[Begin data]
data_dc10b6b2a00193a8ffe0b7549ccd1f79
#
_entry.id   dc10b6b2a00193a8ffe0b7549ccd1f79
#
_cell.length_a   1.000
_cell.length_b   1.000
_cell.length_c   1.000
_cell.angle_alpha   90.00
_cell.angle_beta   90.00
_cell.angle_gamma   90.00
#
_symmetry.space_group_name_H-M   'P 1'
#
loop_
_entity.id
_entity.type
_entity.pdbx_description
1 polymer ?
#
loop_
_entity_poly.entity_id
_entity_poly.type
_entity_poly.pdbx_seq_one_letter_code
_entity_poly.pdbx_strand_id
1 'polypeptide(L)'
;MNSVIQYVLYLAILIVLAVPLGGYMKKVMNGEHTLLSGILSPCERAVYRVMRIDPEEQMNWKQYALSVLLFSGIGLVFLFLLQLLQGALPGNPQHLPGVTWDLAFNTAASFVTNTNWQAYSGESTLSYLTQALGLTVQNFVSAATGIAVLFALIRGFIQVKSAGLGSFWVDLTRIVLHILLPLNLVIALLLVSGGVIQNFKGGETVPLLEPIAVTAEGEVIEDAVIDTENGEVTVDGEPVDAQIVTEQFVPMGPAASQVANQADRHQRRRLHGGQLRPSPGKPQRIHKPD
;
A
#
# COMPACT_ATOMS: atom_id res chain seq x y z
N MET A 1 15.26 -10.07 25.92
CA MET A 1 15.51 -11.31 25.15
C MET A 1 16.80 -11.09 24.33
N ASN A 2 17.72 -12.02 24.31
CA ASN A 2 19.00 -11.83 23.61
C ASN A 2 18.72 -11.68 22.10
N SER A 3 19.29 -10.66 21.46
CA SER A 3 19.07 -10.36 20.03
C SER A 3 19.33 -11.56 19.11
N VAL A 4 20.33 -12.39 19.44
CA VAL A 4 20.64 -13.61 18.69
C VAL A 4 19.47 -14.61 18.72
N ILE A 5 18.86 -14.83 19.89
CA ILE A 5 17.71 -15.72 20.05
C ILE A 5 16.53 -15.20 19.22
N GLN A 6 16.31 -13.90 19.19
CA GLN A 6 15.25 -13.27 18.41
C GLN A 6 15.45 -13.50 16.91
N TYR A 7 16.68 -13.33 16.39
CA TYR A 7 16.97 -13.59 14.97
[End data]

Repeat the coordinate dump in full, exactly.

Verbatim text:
data_dc10b6b2a00193a8ffe0b7549ccd1f79
#
_entry.id   dc10b6b2a00193a8ffe0b7549ccd1f79
#
_cell.length_a   1.000
_cell.length_b   1.000
_cell.length_c   1.000
_cell.angle_alpha   90.00
_cell.angle_beta   90.00
_cell.angle_gamma   90.00
#
_symmetry.space_group_name_H-M   'P 1'
#
loop_
_entity.id
_entity.type
_entity.pdbx_description
1 polymer ?
#
loop_
_entity_poly.entity_id
_entity_poly.type
_entity_poly.pdbx_seq_one_letter_code
_entity_poly.pdbx_strand_id
1 'polypeptide(L)'
;MNSVIQYVLYLAILIVLAVPLGGYMKKVMNGEHTLLSGILSPCERAVYRVMRIDPEEQMNWKQYALSVLLFSGIGLVFLFLLQLLQGALPGNPQHLPGVTWDLAFNTAASFVTNTNWQAYSGESTLSYLTQALGLTVQNFVSAATGIAVLFALIRGFIQVKSAGLGSFWVDLTRIVLHILLPLNLVIALLLVSGGVIQNFKGGETVPLLEPIAVTAEGEVIEDAVIDTENGEVTVDGEPVDAQIVTEQFVPMGPAASQVANQADRHQRRRLHGGQLRPSPGKPQRIHKPD
;
A
#
# COMPACT_ATOMS: atom_id res chain seq x y z
N MET A 1 15.26 -10.07 25.92
CA MET A 1 15.51 -11.31 25.15
C MET A 1 16.80 -11.09 24.33
N ASN A 2 17.72 -12.02 24.31
CA ASN A 2 19.00 -11.83 23.61
C ASN A 2 18.72 -11.68 22.10
N SER A 3 19.29 -10.66 21.46
CA SER A 3 19.07 -10.36 20.03
C SER A 3 19.33 -11.56 19.11
N VAL A 4 20.33 -12.39 19.44
CA VAL A 4 20.64 -13.61 18.69
C VAL A 4 19.47 -14.61 18.72
N ILE A 5 18.86 -14.83 19.89
CA ILE A 5 17.71 -15.72 20.05
C ILE A 5 16.53 -15.20 19.22
N GLN A 6 16.31 -13.90 19.19
CA GLN A 6 15.25 -13.27 18.41
C GLN A 6 15.45 -13.50 16.91
N TYR A 7 16.68 -13.33 16.39
CA TYR A 7 16.97 -13.59 14.97